The Trail She Blazed

Well, we've been introduced to our dear sister in the faith, but we've barely scratched the surface of her grace-drenched story. I cannot encourage you enough to read the details of the work of Ann and Adoniram in Burma. And as we do, let's be watching for what we can glean from the harvest of her labors.

  1. Our journey toward eternity, toward death, is a blessing to behold not the means to a dreadful end. From the moment of her conversion, Ann ran with fearless abandon toward whatever God had for her. "Not a hair of our head can be injured," she penned, "but with the permission of Him whose precious name we would make known." We can run with abandon toward whatever God has for us, confident in His care for our every hair.
  2. It is a worthy and high calling to pour out all that we have, giving grace upon grace upon grace. It is a worthy and high calling to drink from our cup of suffering again and again and again. In marriage or missions, in service and in suffering, it is our great privilege to give all we have that God may be glorified.
  3. We must share our message. Ann's plight and her heart was that the women of Burma would be educated—that they would read, write, think, and use their minds to apply biblical truth to their lives. Most of us live in communities full of educated women; yet so many, even within our churches, are biblically illiterate. The heart of the True Woman Movement is to see women experience freedom, fullness, and fruitfulness in Christ. Wouldn't Ann love to see us champion that cause?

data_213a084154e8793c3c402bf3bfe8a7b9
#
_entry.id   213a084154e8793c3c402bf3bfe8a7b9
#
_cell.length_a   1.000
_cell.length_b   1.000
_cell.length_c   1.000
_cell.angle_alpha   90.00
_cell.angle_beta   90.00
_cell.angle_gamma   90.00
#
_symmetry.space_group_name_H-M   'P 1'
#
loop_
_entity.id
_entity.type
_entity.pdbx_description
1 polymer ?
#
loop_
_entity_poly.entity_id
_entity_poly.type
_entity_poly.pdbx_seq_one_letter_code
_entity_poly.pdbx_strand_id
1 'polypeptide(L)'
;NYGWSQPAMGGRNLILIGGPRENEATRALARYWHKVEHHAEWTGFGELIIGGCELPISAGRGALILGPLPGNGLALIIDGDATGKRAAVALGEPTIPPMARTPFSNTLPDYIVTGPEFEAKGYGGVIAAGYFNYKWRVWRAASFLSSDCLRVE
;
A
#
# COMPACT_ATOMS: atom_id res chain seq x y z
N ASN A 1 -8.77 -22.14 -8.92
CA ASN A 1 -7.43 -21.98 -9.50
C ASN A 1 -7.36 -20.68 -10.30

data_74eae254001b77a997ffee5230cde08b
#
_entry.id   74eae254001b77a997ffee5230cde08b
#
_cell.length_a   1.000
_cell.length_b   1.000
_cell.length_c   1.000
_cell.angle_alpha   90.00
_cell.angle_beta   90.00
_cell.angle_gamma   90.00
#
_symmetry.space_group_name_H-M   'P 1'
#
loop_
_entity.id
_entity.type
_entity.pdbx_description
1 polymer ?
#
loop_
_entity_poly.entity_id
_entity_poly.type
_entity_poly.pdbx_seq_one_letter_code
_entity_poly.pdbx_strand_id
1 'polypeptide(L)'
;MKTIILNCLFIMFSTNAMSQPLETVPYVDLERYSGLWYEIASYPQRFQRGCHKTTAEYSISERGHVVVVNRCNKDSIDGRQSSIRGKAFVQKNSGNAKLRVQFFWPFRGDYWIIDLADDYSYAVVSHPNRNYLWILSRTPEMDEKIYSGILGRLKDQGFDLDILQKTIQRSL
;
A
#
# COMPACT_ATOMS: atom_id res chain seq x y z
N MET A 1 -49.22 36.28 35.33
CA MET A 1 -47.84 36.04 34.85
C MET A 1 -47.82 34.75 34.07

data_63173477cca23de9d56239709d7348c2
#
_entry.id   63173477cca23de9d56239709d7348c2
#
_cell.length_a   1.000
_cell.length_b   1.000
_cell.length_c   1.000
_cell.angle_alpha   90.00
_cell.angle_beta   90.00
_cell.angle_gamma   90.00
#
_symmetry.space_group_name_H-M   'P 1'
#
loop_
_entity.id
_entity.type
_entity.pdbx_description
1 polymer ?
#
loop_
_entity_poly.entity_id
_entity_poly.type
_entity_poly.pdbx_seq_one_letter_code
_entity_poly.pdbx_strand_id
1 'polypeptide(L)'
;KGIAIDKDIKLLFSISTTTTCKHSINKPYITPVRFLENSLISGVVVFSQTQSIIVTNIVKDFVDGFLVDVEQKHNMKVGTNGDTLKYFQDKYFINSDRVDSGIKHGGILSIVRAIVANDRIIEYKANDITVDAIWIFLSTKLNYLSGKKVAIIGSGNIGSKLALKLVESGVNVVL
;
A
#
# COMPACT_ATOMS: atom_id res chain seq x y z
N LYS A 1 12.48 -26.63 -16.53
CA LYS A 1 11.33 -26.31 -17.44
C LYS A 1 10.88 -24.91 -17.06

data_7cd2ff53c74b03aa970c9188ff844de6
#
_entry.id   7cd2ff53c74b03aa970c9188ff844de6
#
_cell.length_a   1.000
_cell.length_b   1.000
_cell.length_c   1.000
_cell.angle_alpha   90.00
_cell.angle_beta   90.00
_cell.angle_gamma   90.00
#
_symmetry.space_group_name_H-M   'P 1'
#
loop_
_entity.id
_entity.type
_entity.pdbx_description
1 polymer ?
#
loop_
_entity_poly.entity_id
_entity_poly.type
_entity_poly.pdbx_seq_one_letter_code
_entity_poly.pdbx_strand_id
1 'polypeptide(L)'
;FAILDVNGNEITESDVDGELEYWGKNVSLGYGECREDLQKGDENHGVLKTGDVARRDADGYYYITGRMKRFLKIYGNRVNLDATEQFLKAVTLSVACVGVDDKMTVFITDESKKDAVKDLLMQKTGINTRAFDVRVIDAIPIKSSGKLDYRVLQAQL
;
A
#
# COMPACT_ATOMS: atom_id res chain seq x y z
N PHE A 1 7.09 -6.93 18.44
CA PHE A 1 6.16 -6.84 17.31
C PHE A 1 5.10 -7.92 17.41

I close with this, an excerpt from Ann's plea, her "Address to Females in America." My prayer is that we would live our mission with a fervor that would honor this great heroine of the faith and her Lord:

Shall we sit down in indolence and ease, indulge in all the luxuries with which we are surrounded, and which our country so bountifully affords, and leave beings like these, flesh and blood, intellect and feeling, like ourselves, and of our own sex, to perish, to sink into eternal misery? No! By all the tender feelings of which the female mind is susceptible, by all the privileges and blessings resulting from the cultivation and expansion of the human mind, by our duty to God and our fellow creatures, and by the blood and groans of Him who died on Calvary, let us make a united effort, let us call on all, old and young in the circle of our acquaintance, to join us in attempting to meliorate the situation, to instruct, to enlighten, and save females in the Eastern world; and though time and circumstances should prove that our united exertions have been ineffectual, we shall escape at death that bitter thought, that Burman females have been lost, without an effort of ours to prevent their ruin.

Now is the time for us to count the cost! Are we willing to pay the price to bring the message of the gospel and of biblical womanhood to the women in our "mission field"? Oh, may it be so!

Want to learn more about the life of Ann Judson? We recommend the biography Ann Judson: A Missionary Life for Burma by Sharon James.


Hambrick, Sharon. Adoniram Judson: God's Man in Burma. Greenville, South Carolina: Bob Jones University Press, 2001. Print.

James, Sharon. Ann Judson: A Missionary Life for Burma. 7th Edition. Grand Rapids, Michigan: Evangelical Press, 2015. Print.

James, Sharon. "The Life and Significance of Ann Hasseltine Judson (1789-1826)". Southern Resources. The James P. Boyce Centennial Library: Journal of Missions. Southern Baptist Theological Seminary, 21 March 2014. Web. 9 February 2016.

Other Recommended Resources

How Few There are Who Die So Hard!: Suffering and Success in the Life of Adoniram Judson: The Cost of Bringing Christ to Burma

Full Text of Ann of Ava 

Full text of Memoir of Mrs. Ann H. Judson . . .

About the Author

Laura Elliott

Laura Elliott

Born and raised in Michigan's Upper Peninsula, Laura Elliott and her husband, Michael, now call Minnesota home. Laura is the mother of five sons and one daughter and serves as the marketing content manager for Revive Our Hearts. In … read more …